The generalized risk-adjusted cost-effectiveness (GRACE) model generalizes conventional cost-effectiveness analysis (CEA) by introducing diminishing returns to Health-Related Quality of Life (QoL). This changes CEA practice in three ways: (1) Willingness to pay (WTP) increases exponentially with untreated illness severity or pre-existing permanent disability, and WTP ends up lower for mild diseases but higher for severe diseases compared with conventional CEA; (2) Average treatment effectiveness should be adjusted for uncertainty in outcomes; and (3) The marginal rate of substitution between life expectancy and QoL varies with health state. Implementing GRACE requires new parameters describing risk preferences over QoL, the marginal rate of substitution between life expectancy (LE) and QoL, and the variance and skewness of treatment outcomes distributions. In this paper, we provide: (1) a generalized WTP threshold incorporating the possibility of permanent disability; (2) a simpler method to estimate the tradeoff rate between QoL and LE, eliminating the need to carry out treatment-by-treatment estimates; (3) a more-general method to adjust WTP for illness severity that permits non-constant relative risk-aversion in QoL; (4) a new approach to estimating risk-preferences over QoL, leveraging established empirical methods from “happiness” economics; and (5) a step-by-step guide for practitioners wishing to implement multi-period GRACE analyses.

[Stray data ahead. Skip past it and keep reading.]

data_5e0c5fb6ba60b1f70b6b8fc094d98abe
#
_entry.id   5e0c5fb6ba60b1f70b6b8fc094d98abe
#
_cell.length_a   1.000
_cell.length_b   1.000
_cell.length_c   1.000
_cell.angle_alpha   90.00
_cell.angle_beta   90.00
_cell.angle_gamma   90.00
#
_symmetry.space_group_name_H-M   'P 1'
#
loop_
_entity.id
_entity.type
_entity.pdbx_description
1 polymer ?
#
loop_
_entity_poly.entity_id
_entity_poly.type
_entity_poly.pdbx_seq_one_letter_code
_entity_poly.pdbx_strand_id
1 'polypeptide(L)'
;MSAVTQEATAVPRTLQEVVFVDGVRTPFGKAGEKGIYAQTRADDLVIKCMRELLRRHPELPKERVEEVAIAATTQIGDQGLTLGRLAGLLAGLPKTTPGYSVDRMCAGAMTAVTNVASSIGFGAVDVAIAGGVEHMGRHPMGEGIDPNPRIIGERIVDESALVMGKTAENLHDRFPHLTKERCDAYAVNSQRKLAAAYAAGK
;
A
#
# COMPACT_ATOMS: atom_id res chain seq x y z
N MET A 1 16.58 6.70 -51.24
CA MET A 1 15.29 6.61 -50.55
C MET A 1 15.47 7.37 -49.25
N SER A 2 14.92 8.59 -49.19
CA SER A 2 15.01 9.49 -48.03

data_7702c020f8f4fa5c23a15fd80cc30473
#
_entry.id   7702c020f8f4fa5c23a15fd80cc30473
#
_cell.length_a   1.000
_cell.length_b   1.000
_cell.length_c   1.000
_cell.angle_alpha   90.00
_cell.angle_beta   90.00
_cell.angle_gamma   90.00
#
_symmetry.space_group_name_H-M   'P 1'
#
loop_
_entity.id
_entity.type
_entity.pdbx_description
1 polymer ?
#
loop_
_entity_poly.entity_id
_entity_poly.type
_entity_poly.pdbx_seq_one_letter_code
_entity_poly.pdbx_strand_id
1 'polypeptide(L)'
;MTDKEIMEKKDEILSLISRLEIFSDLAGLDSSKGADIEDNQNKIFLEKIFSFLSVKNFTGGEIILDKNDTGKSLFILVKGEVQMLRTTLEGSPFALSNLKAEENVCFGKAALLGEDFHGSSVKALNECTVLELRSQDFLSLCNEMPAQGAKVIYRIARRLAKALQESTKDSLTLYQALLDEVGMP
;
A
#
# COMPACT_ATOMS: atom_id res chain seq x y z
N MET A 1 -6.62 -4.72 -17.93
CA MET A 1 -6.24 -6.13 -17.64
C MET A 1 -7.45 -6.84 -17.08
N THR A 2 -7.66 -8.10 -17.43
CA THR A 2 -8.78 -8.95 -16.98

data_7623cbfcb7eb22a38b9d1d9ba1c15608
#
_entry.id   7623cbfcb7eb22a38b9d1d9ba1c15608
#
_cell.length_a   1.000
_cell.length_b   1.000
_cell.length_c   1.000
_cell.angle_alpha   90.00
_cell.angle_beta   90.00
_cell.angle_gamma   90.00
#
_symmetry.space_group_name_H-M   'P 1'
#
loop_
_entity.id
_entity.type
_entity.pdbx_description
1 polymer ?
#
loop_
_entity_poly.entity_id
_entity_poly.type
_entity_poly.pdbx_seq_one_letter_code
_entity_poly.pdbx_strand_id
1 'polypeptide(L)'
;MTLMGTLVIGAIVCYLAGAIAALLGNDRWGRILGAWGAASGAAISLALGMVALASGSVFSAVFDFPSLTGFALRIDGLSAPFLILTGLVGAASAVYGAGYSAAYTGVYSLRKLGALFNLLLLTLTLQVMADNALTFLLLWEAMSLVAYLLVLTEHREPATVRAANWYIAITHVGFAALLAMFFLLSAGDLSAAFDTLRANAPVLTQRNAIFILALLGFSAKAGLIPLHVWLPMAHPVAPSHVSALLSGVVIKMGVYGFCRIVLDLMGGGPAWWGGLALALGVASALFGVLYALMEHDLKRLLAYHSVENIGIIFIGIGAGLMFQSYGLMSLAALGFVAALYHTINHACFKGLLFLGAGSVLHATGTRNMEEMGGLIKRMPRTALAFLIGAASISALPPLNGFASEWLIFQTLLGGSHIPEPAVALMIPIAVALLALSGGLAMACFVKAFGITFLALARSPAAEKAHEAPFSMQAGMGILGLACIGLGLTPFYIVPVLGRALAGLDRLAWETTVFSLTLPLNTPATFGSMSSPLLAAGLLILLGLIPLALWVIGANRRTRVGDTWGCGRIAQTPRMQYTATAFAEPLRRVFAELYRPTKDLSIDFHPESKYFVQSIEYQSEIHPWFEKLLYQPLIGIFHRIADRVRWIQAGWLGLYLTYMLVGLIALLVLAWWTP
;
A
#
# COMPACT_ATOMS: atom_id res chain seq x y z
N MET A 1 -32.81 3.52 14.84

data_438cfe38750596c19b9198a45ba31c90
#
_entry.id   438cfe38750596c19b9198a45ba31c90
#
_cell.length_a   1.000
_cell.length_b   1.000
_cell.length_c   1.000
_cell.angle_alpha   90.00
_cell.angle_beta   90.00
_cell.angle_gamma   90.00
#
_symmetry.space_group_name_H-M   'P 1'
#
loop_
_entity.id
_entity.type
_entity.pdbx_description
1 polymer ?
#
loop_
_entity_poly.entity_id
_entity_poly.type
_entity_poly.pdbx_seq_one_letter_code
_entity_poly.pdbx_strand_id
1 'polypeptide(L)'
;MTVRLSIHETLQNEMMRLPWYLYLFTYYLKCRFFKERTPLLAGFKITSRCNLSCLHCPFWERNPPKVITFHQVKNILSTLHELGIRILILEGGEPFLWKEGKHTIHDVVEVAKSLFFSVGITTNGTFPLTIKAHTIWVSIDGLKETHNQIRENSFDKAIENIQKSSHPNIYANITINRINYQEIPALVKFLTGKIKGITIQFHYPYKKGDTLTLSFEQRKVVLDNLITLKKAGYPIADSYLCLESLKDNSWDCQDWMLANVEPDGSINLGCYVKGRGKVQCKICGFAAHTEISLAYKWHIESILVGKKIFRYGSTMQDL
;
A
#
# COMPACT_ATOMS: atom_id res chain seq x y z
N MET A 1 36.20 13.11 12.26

The full study can be viewed at The European Journal of Health Economics.
Lakdawalla, & Phelps, C. E. (2022). A guide to extending and implementing generalized risk-adjusted cost-effectiveness (GRACE). The European Journal of Health Economics, 23(3), 433–451.
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